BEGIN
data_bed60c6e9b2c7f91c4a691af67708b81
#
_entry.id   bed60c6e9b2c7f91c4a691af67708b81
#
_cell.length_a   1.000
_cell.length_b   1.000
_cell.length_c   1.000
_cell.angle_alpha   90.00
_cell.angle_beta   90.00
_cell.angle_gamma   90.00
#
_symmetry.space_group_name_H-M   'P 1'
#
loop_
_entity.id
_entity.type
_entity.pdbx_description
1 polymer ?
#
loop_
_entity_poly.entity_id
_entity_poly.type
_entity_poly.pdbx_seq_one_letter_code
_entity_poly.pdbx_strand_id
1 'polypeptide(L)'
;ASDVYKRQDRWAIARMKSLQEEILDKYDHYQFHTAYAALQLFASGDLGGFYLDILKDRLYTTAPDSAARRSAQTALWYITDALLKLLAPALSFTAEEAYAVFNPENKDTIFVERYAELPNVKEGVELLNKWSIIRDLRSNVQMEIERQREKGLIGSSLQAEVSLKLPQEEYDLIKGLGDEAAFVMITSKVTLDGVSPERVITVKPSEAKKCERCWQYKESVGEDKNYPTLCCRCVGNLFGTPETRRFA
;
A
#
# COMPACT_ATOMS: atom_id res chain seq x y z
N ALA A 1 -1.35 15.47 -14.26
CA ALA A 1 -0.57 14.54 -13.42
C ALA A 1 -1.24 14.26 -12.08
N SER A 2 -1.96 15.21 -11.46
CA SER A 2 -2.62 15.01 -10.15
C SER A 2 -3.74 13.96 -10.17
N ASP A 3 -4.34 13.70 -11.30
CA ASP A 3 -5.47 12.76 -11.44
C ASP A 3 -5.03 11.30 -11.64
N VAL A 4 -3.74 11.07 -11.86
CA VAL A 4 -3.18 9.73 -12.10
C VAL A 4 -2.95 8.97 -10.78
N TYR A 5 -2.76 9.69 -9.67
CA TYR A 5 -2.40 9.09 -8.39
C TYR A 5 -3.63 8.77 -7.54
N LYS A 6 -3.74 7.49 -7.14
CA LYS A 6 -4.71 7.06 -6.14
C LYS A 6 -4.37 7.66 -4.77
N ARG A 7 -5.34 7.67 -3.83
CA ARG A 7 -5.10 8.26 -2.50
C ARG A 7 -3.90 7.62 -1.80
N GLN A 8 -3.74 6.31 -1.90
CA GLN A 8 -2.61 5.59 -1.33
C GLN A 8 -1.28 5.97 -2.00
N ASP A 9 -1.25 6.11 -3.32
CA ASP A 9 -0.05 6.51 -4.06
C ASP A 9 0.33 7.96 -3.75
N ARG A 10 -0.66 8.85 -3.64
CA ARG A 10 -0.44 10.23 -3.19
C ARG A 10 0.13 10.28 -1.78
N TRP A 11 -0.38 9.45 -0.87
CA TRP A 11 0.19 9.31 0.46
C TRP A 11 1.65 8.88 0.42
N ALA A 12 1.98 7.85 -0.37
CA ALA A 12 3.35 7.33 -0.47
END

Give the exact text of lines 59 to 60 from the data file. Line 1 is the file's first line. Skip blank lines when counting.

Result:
CA ARG A 10 -0.44 10.23 -3.19
C ARG A 10 0.13 10.28 -1.78